Kangaroo Mother Care versus Incubator in Transporting Stable Preterm Neonates: A Randomized Controlled Trial

  • Renelyn P. Ignacio Newborn Intensive Care Unit, Department of Pediatrics, Baguio General Hospital and Medical Center
  • Maria Esterlita T. Villanueva-Uy Department of Pediatrics, College of Medicine and Philippine General Hospital, University of the Philippines Manila
Keywords: Kangaroo Mother Care, Incubator, Transport, Preterm


Background. Transporting preterm neonates soon after birth entails risks. Only one study among many about the beneficial effects of Kangaroo Mother Care (KMC) had cited it as a safe and effective alternative to transport incubators.

Objective. To determine if KMC transport could be an alternative to transport incubators by comparing the physiological outcomes of the two transport methods.

Methods. This is a parallel non-blinded randomized-controlled trial funded by KMC Foundation, Philippines, Inc, of physiologically stable preterm neonates weighing ≤ 2200 grams delivered at a tertiary government hospital from September 10, 2011, to April 18, 2012. After obtaining written consent from their mothers, participants were randomly assigned to either the intervention or control group. The intervention groups were transported from the delivery room to the NICU while on skin-to-skin contact with the caregiver. In contrast, those in the control group were placed in a transport incubator. Vital signs, oxygen saturation, and blood glucose were measured before transport and upon NICU arrival. Adverse effects were monitored. Data were recorded using a standard database.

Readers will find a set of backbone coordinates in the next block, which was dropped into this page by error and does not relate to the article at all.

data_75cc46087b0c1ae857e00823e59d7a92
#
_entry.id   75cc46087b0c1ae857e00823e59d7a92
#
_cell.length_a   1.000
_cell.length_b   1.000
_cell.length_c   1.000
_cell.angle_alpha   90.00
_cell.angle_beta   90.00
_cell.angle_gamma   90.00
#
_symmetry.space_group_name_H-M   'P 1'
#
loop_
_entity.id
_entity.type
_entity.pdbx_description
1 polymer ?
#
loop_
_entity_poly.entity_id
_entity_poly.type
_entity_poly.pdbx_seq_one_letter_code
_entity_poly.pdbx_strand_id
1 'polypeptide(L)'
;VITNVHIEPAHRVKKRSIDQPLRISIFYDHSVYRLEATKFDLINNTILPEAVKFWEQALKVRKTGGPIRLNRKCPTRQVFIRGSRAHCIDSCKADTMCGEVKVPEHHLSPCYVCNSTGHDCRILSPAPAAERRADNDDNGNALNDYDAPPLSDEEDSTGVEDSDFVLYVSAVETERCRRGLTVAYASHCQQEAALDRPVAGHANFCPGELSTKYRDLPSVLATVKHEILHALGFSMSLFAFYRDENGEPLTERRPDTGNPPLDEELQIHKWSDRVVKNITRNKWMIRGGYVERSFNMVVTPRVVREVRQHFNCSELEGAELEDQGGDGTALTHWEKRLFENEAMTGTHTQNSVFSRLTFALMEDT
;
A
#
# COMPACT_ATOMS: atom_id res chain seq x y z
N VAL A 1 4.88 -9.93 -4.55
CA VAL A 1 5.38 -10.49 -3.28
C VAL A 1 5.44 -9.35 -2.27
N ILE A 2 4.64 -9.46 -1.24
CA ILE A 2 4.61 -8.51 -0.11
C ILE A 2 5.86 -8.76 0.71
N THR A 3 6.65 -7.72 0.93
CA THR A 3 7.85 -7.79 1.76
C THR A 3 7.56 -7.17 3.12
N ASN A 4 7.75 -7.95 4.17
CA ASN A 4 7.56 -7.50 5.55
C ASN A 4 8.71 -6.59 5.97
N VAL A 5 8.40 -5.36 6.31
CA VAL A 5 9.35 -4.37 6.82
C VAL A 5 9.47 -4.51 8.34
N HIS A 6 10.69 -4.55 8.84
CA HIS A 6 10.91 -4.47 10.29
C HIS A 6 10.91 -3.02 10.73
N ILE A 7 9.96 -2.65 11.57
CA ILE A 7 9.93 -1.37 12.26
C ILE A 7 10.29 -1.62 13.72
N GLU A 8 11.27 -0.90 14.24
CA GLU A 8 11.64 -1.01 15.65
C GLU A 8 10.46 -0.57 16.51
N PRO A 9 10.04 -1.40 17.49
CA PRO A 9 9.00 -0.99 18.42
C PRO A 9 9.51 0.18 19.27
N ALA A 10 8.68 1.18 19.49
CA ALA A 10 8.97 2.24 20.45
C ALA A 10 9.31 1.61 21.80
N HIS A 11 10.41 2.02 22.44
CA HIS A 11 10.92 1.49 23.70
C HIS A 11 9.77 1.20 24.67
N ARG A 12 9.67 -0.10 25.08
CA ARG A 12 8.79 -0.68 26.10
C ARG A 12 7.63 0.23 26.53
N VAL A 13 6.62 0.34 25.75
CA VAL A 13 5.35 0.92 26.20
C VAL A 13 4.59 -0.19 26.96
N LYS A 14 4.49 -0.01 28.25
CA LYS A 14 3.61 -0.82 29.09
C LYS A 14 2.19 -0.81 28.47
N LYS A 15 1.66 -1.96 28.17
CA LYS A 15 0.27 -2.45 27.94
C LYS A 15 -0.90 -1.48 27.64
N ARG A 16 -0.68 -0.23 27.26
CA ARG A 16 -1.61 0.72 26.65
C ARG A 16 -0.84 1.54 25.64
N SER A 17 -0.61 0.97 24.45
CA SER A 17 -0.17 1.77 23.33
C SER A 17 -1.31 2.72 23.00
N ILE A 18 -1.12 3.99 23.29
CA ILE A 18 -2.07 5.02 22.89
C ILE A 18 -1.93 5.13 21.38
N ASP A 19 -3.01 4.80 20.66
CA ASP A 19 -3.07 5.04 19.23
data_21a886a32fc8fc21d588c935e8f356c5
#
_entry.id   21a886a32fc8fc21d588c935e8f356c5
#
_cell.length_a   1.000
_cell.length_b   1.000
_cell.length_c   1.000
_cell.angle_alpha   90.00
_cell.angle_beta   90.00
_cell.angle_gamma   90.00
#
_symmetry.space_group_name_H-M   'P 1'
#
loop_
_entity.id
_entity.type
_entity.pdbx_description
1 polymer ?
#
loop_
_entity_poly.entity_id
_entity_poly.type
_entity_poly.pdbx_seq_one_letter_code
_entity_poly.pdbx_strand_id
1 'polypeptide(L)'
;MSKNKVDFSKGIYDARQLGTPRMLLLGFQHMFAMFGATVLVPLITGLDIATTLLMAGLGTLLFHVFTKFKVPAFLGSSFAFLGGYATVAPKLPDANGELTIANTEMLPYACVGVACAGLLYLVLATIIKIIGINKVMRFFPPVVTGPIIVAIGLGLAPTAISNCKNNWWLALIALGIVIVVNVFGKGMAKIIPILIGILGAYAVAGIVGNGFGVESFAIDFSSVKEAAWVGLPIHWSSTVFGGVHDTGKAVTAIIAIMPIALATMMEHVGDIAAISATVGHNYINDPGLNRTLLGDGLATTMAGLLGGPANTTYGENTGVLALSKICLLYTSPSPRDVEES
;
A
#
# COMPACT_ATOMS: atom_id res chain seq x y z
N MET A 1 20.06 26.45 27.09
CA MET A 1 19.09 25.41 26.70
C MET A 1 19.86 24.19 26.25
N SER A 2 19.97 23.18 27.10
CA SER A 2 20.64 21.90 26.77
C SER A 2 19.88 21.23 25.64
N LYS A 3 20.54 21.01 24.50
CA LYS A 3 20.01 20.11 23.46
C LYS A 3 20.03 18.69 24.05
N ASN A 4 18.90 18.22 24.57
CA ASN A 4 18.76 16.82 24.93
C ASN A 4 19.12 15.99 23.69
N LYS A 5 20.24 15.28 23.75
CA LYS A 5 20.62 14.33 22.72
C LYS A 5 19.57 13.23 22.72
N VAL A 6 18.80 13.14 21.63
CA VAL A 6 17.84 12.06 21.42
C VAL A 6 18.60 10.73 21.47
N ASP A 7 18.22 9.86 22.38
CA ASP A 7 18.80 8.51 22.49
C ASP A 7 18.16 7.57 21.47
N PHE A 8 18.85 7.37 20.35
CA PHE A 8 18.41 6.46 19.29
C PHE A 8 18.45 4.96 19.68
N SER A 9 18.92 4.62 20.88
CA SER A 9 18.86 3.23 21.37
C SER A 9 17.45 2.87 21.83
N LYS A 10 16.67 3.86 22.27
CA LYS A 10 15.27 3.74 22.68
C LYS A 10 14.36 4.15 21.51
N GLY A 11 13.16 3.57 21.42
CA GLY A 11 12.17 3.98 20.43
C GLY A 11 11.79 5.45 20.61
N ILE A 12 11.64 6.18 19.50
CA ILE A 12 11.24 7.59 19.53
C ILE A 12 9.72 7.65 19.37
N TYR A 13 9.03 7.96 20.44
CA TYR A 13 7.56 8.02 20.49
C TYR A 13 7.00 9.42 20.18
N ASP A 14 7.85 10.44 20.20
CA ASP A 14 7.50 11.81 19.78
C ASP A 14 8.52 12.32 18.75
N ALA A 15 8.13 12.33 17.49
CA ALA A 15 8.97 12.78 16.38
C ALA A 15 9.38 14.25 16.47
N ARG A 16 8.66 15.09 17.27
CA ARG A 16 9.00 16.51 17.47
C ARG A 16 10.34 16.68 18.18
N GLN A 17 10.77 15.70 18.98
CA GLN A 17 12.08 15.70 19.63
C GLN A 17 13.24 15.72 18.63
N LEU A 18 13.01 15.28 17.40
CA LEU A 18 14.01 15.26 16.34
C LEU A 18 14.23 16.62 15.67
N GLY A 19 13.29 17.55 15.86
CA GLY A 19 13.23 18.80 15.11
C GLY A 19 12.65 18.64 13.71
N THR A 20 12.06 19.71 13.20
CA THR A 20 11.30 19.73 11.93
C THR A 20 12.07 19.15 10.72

Results. Ninety-two participants were recruited, forty-six in each arm. Two dropped out. The mean change in heart rate in the KMC transport decreased by 1.6 beats per minute; respiratory rate decreased by 0.18 breaths per minute, the temperature increased by 0.01°C, oxygen saturation decreased by 0.07%, blood glucose decreased by 5.07 mg/dL. The measured physiological parameters were not statistically significant between the two groups. In the KMC transport, there was a decreasing trend in the incidence of hypothermia, hypoglycemia, tachypnea, and tachycardia.

Conclusion. There are no significant differences in the heart rate, respiratory rate, temperature, oxygen saturation, and blood glucose levels among preterm neonates on KMC transport compared with preterm neonates on transport incubators, which is the current standard of care. The study showed that KMC transport is equally effective as a transport incubator. Hence, in low-resource settings, KMC transport may be used as a safe and effective neonatal transport.